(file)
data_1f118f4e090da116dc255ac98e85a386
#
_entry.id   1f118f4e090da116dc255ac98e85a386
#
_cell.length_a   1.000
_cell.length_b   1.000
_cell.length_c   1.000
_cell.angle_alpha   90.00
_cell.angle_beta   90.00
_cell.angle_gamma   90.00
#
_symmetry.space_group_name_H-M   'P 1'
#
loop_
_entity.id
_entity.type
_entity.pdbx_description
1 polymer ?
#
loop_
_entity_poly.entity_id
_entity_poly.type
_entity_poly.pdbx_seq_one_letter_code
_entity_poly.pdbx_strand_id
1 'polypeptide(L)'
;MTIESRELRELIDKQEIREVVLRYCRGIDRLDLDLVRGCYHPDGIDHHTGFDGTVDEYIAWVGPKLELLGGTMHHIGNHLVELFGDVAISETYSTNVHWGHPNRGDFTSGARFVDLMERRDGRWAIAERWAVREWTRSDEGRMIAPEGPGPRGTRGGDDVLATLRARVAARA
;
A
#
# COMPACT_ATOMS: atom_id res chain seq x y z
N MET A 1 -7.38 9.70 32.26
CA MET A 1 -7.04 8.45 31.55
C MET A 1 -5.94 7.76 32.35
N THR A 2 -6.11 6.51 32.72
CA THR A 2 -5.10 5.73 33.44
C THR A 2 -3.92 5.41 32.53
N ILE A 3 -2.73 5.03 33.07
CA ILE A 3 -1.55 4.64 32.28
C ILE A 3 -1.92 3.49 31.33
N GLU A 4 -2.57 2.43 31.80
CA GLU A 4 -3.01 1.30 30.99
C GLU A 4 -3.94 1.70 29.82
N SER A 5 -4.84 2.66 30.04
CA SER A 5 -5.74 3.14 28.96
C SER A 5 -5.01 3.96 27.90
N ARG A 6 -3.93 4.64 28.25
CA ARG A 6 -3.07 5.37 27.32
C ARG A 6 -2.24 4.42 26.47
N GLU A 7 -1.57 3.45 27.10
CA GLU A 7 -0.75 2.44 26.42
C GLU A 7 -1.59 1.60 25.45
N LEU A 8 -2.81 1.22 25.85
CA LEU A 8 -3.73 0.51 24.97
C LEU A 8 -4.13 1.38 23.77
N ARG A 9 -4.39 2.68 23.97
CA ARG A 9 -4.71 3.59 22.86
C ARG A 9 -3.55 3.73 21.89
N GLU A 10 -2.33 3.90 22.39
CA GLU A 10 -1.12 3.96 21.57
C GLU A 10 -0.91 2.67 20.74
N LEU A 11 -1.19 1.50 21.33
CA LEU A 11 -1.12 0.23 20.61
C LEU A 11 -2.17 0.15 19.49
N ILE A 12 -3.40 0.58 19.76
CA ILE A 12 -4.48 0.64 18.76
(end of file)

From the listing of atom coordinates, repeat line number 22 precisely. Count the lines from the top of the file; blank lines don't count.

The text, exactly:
_entity_poly.type